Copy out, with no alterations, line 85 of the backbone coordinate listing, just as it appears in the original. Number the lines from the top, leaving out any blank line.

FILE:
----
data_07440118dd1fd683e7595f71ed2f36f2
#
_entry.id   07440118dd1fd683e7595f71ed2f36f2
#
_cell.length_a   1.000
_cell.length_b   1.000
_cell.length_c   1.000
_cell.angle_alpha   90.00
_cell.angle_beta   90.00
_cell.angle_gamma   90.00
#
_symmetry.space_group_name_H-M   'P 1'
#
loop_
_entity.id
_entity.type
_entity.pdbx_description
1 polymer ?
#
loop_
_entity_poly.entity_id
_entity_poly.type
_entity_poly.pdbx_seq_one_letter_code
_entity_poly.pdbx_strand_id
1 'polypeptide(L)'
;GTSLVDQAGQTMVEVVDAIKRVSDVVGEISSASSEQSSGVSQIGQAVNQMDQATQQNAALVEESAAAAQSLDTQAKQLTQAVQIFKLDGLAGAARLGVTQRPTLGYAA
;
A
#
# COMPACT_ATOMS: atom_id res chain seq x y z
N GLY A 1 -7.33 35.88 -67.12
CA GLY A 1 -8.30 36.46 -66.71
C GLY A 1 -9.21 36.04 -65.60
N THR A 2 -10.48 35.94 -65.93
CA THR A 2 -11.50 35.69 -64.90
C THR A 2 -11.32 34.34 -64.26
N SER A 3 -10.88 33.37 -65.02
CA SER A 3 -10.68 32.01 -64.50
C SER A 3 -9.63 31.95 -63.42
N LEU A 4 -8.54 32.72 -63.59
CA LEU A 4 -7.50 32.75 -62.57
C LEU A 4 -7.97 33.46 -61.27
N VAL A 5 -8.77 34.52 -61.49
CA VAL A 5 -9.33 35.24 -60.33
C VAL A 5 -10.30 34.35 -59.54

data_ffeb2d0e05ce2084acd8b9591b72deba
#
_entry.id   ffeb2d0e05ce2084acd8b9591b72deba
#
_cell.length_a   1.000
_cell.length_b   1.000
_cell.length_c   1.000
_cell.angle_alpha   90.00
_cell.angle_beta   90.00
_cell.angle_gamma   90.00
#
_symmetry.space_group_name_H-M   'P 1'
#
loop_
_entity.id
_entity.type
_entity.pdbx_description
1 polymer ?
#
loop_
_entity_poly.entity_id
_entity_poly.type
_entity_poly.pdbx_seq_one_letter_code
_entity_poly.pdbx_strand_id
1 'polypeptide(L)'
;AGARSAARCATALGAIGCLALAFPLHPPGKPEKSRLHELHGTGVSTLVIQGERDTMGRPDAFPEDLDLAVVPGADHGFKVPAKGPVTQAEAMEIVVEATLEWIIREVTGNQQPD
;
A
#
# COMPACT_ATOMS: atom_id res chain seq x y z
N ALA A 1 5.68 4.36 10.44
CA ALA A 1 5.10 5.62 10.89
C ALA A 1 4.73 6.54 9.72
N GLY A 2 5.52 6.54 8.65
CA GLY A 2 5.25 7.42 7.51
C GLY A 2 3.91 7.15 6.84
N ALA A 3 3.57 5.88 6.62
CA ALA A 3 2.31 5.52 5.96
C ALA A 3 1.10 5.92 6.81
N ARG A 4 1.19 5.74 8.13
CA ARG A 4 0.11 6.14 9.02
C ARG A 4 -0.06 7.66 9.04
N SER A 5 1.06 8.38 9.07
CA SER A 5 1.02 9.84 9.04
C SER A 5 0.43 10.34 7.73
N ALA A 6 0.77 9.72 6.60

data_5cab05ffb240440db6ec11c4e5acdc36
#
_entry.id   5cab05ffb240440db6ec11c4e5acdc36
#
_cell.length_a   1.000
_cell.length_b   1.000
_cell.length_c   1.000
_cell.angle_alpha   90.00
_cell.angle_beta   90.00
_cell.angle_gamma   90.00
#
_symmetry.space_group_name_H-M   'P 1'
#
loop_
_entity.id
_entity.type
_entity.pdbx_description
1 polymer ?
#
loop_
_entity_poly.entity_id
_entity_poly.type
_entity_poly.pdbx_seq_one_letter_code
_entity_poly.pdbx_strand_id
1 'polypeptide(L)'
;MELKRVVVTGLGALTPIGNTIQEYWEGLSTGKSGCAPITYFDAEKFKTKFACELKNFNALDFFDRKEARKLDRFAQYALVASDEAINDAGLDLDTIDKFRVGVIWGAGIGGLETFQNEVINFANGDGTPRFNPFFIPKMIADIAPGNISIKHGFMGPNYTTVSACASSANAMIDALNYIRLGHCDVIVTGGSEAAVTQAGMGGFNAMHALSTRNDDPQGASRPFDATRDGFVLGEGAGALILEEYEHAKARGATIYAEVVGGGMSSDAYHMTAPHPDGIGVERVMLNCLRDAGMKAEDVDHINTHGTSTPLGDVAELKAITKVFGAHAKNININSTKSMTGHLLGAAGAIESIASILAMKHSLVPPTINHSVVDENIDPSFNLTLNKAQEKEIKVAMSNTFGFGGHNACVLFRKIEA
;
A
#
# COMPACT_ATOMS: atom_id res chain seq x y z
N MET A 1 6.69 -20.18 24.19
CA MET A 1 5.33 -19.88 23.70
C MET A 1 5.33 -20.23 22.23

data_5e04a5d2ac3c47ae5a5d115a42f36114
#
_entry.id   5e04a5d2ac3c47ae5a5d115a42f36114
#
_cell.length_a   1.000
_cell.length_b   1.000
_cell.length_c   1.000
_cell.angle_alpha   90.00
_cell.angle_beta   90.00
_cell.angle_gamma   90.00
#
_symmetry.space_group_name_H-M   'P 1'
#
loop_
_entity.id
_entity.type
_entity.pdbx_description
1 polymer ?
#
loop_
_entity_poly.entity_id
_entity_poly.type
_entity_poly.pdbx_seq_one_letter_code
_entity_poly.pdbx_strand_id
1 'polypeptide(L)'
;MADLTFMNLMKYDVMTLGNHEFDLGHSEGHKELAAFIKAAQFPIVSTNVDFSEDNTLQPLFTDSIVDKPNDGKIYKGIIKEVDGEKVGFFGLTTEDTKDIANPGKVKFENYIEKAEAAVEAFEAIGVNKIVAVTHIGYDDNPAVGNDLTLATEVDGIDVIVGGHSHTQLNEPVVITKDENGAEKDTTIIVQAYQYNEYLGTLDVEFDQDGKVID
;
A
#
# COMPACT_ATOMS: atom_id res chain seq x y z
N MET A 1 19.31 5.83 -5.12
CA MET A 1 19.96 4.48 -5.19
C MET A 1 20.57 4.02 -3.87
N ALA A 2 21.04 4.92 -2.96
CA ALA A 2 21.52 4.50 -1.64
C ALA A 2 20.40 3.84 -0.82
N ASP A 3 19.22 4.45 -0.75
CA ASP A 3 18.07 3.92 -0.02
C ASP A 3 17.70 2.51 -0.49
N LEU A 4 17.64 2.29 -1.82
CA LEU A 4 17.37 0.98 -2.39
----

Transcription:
N ARG A 4 1.19 5.74 8.13